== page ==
APIs have various applications. For instance, Amazon’s API enables price-tracking services like CamelCamelCamel to exist. Meanwhile, Steam’s API powers platforms such as SteamDB, which allows PC gamers to access information that may not be visible on the main app.

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Reddit’s API Pricing in Detail

About seven years ago, Reddit introduced a free API. However, in April, it announced a transformation in its API policy, requiring payment for API access. This move follows a similar trend set by Twitter, which also started charging for API access and led to the closure of numerous third-party apps. Under the paid API model, developers have to pay for each request they make. The cost increases with the popularity of the app, as more requests are made. One developer claimed that Reddit charges $12,000 for every 50 million requests, equivalent to $0.24 per 1,000 requests. While this may not seem like a lot, a popular Reddit app like Apollo can make over 7 billion requests in a month. That translates to nearly $2 million monthly and over $20 million annually.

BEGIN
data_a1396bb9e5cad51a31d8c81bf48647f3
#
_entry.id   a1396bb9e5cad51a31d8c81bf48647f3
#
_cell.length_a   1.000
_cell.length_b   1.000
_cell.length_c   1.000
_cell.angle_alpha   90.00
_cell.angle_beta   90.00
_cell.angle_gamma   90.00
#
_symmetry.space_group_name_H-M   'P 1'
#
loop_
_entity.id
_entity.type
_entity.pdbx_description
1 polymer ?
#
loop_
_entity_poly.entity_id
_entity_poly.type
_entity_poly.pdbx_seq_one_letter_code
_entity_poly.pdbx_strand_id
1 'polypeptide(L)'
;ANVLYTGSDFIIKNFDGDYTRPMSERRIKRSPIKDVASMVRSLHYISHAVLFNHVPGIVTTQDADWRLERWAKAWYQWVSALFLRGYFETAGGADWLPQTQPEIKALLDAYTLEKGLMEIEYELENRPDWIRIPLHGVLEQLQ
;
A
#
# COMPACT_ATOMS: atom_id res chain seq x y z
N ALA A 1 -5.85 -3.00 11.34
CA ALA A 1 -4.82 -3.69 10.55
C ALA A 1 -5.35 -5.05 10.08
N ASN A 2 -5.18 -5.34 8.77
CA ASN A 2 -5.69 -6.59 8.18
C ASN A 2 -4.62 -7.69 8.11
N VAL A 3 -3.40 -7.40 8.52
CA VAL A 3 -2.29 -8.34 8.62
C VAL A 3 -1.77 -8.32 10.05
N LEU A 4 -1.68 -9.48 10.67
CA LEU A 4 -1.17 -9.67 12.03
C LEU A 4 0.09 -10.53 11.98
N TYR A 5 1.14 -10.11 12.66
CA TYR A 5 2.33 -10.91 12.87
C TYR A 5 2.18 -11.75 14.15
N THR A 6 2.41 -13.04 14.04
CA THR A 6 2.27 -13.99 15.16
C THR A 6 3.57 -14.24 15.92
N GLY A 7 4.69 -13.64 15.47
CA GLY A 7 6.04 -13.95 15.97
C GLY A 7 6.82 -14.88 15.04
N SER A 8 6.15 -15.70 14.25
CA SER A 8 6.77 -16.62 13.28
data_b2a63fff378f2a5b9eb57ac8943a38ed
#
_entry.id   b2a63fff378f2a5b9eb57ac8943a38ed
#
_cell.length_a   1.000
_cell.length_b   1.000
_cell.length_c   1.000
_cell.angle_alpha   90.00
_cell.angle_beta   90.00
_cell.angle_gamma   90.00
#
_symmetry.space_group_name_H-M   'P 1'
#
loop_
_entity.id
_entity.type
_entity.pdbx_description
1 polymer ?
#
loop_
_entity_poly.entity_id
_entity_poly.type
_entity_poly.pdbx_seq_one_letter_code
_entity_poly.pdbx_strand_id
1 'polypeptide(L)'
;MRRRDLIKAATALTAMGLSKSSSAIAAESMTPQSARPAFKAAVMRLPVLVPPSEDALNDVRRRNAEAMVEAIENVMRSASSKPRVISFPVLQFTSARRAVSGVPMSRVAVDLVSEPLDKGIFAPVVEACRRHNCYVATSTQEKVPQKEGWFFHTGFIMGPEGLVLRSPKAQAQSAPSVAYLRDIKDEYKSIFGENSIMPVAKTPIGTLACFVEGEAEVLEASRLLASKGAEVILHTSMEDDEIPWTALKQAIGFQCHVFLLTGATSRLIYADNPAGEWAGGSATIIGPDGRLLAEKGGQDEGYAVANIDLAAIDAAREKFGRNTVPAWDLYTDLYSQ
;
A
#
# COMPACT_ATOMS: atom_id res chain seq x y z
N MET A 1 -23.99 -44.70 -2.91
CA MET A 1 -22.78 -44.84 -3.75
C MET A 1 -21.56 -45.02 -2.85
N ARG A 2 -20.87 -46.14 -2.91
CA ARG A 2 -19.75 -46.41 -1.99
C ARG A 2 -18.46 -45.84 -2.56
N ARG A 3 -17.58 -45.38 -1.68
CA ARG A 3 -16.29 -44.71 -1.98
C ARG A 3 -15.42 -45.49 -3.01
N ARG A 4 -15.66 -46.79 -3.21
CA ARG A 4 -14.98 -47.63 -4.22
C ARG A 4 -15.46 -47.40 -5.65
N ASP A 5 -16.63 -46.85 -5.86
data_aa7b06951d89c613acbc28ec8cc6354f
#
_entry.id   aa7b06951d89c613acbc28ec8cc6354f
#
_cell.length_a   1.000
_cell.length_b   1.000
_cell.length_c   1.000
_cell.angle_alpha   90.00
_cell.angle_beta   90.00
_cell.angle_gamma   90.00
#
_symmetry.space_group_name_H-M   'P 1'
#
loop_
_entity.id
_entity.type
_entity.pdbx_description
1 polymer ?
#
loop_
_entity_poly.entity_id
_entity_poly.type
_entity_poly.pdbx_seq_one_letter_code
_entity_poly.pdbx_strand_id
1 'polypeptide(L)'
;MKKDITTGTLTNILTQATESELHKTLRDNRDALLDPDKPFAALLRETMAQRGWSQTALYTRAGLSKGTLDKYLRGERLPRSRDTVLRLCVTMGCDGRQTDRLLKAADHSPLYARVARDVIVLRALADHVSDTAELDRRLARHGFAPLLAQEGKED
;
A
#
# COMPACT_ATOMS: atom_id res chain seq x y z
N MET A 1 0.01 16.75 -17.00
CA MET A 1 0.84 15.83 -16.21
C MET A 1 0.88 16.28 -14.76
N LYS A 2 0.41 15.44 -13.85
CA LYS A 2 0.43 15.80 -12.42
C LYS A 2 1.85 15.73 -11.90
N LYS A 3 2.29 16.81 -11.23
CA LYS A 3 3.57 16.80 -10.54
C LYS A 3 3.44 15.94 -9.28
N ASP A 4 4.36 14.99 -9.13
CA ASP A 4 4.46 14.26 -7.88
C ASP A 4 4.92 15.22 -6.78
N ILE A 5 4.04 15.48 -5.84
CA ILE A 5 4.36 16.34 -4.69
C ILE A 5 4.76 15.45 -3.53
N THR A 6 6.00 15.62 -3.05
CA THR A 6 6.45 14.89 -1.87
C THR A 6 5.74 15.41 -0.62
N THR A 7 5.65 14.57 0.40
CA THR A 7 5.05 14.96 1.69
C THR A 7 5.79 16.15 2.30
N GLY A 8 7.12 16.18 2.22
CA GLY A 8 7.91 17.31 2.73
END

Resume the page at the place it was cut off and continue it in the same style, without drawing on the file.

It’s worth noting that Reddit’s API pricing is quite steep. To put it into perspective, the same developer pays $166 for 50 million API calls to Imgur. This stark contrast highlights the significant impact of Reddit’s API changes. Reddit claims that the previous free API model was not viable because users accessing the site through third-party apps may not see the ads displayed on Reddit’s website and first-party app.

Apollo’s Shutdown and the Impact on Third-Party Apps